We all need to expand our horizons. Taking the time to gather the best ideas from custodial and facilities professionals at other schools, as well as from non-educational facilities — such as your local public works department, manufacturing plant, or office building — can only improve your perspectives and ideas for managing your own day-to-day cleaning operation.

8.) Think sustainability
According to Walter Simpson, energy officer, State University of New York (SUNY) at Buffalo, the most basic definition of sustainability involves the ability to continue on indefinitely.

Custodial staff can achieve sustainability in their cleaning by doing their part to eliminate unnecessary waste wherever apparent, whether it is the residence hall, research lab, or classroom for which a cleaner is responsible.

The facilities and custodial industries have made great strides and have proactively taken leadership roles toward a more healthy and safe environment.

Preventive maintenance and energy conservation have always been in this industry’s arsenal for improving facilities. Cleaners should continue their efforts and push even harder to assure that campuses and facilities are models of a sustainable future.

The benefit for society is through the stewardship and responsibility that cleaners teach students that spend time in these learning communities.

9.) Don’t forget the customer(s)
With the intense competition for students and quality staff at colleges and universities, every encounter should be looked upon as a service opportunity. There is simply too much at stake to think otherwise!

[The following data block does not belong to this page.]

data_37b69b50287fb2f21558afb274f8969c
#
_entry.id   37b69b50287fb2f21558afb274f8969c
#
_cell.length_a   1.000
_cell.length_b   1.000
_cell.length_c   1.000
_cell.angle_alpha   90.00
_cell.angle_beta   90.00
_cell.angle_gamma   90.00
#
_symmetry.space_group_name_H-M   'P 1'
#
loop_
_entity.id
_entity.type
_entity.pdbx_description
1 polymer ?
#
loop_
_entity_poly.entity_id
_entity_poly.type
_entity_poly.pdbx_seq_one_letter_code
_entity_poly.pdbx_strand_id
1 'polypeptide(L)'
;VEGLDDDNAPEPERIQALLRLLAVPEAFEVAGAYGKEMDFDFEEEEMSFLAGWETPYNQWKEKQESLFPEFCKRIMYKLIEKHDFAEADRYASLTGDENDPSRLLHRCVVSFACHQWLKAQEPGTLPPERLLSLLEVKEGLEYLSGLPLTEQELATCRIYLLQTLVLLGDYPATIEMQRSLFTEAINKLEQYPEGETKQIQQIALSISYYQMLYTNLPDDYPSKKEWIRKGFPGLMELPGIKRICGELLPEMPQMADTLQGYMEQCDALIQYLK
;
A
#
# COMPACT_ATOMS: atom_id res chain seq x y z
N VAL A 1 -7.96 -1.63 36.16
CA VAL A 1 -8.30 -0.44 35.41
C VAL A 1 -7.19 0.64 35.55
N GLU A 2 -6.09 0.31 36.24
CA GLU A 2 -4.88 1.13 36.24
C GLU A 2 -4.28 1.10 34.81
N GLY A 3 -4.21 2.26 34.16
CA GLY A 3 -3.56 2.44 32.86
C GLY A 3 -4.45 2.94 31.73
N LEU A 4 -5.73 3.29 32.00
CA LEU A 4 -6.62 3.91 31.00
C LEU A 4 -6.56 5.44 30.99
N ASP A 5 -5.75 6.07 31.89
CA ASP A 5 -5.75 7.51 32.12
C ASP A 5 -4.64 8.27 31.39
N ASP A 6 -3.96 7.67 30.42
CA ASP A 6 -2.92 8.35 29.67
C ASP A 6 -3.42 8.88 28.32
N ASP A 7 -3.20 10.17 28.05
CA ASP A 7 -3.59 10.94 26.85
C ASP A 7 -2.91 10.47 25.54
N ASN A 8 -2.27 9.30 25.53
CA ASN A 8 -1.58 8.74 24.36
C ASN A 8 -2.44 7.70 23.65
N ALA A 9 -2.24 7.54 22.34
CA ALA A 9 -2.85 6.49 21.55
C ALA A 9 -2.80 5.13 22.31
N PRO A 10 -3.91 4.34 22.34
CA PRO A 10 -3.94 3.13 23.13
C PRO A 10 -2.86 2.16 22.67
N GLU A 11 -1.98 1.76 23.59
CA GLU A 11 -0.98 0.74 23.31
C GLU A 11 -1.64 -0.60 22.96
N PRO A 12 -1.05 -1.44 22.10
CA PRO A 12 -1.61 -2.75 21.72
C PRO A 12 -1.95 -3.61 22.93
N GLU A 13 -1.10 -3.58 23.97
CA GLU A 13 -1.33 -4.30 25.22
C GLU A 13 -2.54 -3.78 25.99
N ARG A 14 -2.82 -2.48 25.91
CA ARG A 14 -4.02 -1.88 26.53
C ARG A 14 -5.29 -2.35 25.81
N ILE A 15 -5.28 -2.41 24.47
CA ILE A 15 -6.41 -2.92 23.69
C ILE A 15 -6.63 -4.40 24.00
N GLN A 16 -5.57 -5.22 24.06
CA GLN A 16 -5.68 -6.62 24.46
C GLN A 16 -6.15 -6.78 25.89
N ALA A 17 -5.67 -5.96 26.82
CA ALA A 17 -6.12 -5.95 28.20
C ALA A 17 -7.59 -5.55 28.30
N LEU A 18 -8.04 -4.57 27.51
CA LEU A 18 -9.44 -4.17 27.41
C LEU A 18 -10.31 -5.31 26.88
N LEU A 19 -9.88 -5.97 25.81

We must not allow our departments and our service to become stagnant, and we should always ask ourselves, “Is there a better way to do this job or serve this institution?”

10.) The final grade
Getting your facility ready for the upcoming school year will certainly be a test of your skills — but if you strategize, prioritize, and implement good cleaning practices well in advance of the arriving throng of students, teachers, and staff, you and your facility will have passed with flying colors.

The hope is that these suggestions, taken not only in the short term but also throughout the coming school year, will improve your custodial operation and the relationships both within the department and with your campus customers.

You and your staff may agree with Alan Bigger, director of building services, University of Notre Dame, Notre Dame, IN, who stated that when students return to school, and all of the summer maintenance projects are completed, one can hear a collective sigh of relief that says — “Whew, the students have returned; things are back to normal!”


Steve Glazner is director of knowledge management and editor of Facilities Manager magazine for the Association of Higher Education Facilities Officers (APPA), a nonprofit association serving the educational facilities professional and based in Alexandria, VA. He can be reached at steve@appa.org.